Kelloggs Cards

Kelloggs Cards

Wednesday, December 26, 2018

1972 Kellogg's All-Time Greats Baseball Card Backs - #14 Lou Gehrig


I mentioned previously that I wasn't able to chase these cards as a kid since we didn't buy the products, but there is more.  We started going to card shows in 1975.  These events were nothing like today's events.  In 1975 there might have been people selling newer cards, but I don't remember much about that.

What I remember is seeing stacks and stacks of old baseball cards everywhere.  Some people had albums and pages of some kind, but most of the cards were just in stacks on the dealer tables.  My normal $20 - 35 would certainly all be spent, but I don't think I ever bought a card newer than 1969.

Once a dealer was treating us like we didn't know our stuff so we asked him about a 1933 Goudey Lou Gehrig.  I wasn't going to spend all of my money on one card but when he told us $50 we debated for a while whether we should pool our money and buy it.  No, I was (and still am) too cheap to do that.  I rarely spent more than $2 on any card.  Instead I bought a bunch of cheap cards that probably had soft corners.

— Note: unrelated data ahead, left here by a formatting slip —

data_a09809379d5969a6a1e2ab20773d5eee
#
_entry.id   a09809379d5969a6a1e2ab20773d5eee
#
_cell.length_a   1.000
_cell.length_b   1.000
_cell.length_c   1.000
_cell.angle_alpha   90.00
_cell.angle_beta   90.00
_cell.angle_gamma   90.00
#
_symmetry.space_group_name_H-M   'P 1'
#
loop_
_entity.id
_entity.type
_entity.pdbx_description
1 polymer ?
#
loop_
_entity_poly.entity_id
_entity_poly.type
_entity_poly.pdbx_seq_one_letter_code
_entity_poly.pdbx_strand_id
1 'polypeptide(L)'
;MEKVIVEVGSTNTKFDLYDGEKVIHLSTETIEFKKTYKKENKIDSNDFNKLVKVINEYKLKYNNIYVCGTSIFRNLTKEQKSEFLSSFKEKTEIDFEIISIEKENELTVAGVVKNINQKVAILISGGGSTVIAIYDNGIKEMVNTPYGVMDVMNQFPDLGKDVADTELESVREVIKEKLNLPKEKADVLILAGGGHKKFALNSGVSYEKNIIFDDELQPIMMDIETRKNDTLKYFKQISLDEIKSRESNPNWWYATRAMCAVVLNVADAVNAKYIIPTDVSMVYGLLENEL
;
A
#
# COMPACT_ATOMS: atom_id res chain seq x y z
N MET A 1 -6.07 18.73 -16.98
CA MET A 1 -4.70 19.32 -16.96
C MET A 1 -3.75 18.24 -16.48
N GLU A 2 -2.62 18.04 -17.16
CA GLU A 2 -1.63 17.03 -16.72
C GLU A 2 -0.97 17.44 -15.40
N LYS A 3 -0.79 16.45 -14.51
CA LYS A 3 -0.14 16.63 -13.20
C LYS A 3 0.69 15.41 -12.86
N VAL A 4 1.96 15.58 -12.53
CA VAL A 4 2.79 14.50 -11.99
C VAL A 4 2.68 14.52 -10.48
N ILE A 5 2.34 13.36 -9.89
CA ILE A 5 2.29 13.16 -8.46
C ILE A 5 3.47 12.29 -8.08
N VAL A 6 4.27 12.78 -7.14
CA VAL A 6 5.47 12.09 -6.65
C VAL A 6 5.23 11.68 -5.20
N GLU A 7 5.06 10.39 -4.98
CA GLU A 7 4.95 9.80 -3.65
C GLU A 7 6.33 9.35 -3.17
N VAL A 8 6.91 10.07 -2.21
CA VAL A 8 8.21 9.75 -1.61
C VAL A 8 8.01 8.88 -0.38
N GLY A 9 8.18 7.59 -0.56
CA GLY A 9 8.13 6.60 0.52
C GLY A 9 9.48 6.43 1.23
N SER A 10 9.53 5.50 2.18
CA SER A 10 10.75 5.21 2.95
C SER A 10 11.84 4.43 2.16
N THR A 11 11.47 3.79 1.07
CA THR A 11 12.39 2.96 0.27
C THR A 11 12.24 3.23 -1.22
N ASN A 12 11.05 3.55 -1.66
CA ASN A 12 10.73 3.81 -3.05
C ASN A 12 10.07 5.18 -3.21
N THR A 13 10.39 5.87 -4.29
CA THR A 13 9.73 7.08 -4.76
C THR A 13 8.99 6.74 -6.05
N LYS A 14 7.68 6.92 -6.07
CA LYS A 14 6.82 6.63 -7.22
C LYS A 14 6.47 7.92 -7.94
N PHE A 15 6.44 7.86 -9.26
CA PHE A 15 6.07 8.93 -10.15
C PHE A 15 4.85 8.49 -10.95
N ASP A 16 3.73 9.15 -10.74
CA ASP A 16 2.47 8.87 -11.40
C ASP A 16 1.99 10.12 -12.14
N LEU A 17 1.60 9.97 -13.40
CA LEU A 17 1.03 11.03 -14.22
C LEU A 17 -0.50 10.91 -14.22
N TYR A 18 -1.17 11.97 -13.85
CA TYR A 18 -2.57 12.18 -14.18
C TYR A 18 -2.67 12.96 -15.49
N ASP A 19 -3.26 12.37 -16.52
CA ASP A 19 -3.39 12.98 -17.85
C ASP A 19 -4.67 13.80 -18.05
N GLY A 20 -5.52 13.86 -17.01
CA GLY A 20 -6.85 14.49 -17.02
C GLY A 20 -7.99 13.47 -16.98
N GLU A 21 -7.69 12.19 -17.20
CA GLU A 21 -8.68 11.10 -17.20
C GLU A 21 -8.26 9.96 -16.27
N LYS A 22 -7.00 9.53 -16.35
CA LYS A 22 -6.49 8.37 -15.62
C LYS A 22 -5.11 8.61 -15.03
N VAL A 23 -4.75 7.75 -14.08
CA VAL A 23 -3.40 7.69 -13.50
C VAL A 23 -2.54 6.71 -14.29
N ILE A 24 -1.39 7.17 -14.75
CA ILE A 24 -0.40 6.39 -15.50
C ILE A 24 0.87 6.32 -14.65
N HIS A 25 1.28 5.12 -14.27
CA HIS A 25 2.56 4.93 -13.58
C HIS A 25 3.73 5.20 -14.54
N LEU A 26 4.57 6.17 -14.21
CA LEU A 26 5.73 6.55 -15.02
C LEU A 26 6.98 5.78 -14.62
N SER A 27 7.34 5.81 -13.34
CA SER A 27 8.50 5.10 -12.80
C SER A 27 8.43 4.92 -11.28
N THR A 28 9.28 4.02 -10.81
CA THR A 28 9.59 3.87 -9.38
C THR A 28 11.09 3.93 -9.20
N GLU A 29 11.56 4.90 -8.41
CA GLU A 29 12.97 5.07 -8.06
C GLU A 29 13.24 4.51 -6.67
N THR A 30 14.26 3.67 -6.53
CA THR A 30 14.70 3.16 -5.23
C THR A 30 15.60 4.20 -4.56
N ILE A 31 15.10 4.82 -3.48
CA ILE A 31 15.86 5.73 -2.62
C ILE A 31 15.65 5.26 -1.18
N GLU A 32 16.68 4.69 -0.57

Back to the Lou Gehrig card, one of my favorites.



#14 - Lou Gehrig




Great photos on the front and back.  He died from a paralyzing disease which caused him to retire after the 1939 season.  His 2,130 games streak is mentioned too.

The career highlights start by mentioning Wally Pipp and his headache.   Gehrig played every day until asking manager Joe McCarthy to take him out in early May of 1939.  He stayed with the team all season, but he never played again. 

After his retirement he was immediately named to the Hall of Fame in a Special Election.  No vote counts are shown on baseball-reference.com.  Only one other player has been named to the Hall of Fame via a Special Election - Roberto Clemente. 

The card mentions Lou Gehrig day and Babe's 60-homer season when Gehrig took home the MVP Award.

One last Gehrig story.  About 30 years ago I had my hands on a Ruth/Gehrig ball and a ball from the entire Yankees team from one of those years.  How?  A friend's grandmother was a classmate and friend of Gehrig's from Columbia University.  It was cool to hold them knowing that they were authentic.  Those baseballs weren't going to leave that family, which is awesome.  I wonder if they still have them?  If they lived in my area I would certainly find out. 

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